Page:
House prices fall as market 'holds its breath ahead of referendum' - report

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Property values fell back by 0.4% in May as the housing market held its breath for the outcome of the EU referendum, a report has found.

But Slough is defying the dampened price trend - with house prices there surging 23% over the last year - according to the index from estate agents Your Move and Reeds Rains.

The month-on-month price fall across England and Wales marked the sharpest decline since November 2011 and took the average price of a home across the country to £293,599.

Across England and Wales generally, property values were 6.8% higher than a year earlier.

Adrian Gill, director of Your Move and Reeds Rains, said: "The housing market is holding its breath ahead of the EU referendum and after a rapid sprint at the start of the year."

Mr Gill added that there was "cause for David Brent to celebrate", as house prices in Slough surged at a faster annual rate than any other area.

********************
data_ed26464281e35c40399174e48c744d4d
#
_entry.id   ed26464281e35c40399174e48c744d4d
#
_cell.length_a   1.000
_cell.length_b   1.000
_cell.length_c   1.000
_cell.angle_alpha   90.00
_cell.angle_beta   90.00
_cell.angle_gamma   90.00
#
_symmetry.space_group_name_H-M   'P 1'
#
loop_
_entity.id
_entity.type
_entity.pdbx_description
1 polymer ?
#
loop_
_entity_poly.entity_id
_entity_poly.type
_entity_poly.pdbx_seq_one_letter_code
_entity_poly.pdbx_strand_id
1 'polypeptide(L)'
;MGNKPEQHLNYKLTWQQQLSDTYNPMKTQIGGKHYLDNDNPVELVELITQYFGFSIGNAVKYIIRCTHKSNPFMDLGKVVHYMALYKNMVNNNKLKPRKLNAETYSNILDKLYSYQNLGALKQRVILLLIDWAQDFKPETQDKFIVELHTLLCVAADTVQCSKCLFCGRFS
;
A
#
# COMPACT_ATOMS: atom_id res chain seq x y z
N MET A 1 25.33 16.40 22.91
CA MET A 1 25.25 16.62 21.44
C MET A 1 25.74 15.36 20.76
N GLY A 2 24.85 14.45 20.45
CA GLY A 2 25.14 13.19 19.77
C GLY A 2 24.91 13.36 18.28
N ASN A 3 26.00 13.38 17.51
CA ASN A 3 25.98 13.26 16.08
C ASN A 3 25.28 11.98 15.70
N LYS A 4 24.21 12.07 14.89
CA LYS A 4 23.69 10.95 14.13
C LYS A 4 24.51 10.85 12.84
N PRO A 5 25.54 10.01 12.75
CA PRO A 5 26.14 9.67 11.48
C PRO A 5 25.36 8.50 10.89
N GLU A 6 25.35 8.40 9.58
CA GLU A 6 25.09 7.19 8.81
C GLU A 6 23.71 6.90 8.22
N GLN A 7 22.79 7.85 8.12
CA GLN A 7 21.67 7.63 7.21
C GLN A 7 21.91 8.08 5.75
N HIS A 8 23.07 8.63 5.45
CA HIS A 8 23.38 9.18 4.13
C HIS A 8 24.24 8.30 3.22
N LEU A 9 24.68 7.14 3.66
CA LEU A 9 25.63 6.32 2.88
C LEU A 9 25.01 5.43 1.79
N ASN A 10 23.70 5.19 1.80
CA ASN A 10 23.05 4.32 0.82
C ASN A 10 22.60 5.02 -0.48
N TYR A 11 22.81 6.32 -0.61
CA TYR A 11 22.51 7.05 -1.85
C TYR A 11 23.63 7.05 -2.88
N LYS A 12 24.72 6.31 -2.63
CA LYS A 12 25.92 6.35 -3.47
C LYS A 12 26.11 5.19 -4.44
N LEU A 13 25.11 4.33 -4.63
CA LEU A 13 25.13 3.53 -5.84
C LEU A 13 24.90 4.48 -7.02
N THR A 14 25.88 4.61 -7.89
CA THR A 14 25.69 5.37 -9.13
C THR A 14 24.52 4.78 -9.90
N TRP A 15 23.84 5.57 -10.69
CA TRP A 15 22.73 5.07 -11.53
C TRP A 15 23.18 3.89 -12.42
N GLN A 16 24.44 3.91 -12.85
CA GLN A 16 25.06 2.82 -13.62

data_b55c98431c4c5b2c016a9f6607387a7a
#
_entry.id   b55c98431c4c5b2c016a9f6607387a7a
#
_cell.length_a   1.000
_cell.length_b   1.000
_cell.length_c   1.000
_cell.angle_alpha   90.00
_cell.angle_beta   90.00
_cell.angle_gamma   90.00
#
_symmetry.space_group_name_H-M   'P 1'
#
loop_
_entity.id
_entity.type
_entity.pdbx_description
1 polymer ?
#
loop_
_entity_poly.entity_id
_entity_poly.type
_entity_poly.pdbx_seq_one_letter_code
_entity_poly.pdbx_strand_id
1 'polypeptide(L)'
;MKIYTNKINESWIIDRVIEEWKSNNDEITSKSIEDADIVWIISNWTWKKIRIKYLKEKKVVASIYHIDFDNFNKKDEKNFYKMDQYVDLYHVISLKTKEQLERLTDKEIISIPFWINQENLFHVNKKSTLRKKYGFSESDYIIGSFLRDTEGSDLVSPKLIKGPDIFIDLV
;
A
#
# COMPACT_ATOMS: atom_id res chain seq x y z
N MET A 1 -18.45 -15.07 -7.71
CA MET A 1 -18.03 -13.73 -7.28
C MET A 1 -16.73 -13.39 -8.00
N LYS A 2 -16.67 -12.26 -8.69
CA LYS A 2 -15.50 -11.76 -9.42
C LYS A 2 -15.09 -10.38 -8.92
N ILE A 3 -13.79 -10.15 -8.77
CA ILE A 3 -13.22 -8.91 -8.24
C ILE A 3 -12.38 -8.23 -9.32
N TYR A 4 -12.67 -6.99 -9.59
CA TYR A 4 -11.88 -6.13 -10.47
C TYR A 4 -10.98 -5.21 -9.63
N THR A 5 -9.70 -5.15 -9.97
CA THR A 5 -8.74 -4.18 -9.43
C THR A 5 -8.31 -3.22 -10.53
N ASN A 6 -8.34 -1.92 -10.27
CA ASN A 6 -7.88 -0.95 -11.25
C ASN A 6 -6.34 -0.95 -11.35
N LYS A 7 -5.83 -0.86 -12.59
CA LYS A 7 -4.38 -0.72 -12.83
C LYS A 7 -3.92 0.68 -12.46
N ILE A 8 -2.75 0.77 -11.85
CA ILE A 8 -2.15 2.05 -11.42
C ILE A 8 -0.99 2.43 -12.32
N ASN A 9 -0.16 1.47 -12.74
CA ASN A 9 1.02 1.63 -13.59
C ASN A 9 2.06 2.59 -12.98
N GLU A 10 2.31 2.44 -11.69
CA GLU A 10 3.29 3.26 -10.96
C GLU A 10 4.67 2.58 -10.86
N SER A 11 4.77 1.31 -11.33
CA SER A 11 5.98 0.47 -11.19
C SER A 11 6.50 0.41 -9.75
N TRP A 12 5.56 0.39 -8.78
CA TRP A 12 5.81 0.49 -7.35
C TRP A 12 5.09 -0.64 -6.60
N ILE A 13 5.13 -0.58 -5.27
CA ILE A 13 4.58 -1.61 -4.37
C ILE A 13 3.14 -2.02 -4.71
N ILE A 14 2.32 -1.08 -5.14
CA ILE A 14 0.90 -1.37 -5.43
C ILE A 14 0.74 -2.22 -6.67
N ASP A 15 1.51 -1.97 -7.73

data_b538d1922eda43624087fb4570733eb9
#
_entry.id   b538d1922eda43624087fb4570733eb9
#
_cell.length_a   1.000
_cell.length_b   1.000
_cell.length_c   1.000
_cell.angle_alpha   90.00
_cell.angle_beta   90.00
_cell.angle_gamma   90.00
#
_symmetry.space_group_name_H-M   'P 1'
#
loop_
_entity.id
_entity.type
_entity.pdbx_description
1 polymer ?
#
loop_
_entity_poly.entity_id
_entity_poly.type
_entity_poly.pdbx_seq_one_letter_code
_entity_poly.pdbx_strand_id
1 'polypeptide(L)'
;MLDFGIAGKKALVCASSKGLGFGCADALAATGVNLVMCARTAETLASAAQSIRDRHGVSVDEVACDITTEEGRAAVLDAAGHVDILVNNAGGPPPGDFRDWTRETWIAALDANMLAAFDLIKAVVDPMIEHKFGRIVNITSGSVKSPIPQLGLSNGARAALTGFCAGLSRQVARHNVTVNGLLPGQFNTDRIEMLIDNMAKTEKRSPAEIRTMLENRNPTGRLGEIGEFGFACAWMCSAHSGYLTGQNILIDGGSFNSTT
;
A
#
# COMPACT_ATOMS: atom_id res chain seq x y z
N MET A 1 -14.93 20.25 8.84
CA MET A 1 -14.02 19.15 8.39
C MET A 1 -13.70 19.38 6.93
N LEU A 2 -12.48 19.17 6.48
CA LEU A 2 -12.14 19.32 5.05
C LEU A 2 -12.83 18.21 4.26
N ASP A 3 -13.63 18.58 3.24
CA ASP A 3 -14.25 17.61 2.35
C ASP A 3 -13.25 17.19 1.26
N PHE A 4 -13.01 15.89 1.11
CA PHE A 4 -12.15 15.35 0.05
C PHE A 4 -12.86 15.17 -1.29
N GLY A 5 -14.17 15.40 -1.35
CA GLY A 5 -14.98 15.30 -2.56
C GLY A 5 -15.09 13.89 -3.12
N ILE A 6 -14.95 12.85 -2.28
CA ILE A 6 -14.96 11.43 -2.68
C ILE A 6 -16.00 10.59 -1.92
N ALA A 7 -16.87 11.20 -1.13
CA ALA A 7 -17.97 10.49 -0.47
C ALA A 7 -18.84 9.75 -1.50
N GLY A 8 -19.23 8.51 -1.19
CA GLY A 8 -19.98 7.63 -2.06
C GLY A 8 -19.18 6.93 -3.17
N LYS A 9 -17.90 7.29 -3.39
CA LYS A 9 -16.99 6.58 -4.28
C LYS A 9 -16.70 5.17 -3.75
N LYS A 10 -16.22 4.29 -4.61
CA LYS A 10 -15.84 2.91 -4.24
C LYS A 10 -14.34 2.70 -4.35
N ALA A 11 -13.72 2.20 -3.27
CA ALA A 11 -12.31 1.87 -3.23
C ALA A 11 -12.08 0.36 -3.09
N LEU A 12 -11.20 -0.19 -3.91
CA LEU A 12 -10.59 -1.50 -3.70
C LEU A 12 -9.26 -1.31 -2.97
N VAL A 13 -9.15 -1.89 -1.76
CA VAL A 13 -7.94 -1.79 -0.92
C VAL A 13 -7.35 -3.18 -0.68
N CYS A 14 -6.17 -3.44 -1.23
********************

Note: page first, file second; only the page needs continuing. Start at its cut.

He said property values in the Berkshire town had been boosted by the Crossrail railway development as well as the number of technology-related jobs available there.

The average price of a home in Slough was now £315,704 - up by £59,692 on a year ago.

Mr Gill continued: "Uncertainty in other parts of England and Wales has not hindered growth in Slough."

The Your Move and Reeds Rains index found that in London, house prices had slipped from the previous month's record high, falling by 0.3% or £1,769 month on month.

This pushed average property values in the capital back under the £600,000 mark, with the value of a typical home in the city falling to £598,421.

A report from the Royal Institution of Chartered Surveyors (Rics) predicted this week that house prices were heading for a short-term dip in the coming months amid uncertainty over the EU referendum outcome, before heading back upwards.

For the first time since 2012, more surveyors expect prices to fall in the next three months than those predicting an increase, Rics said.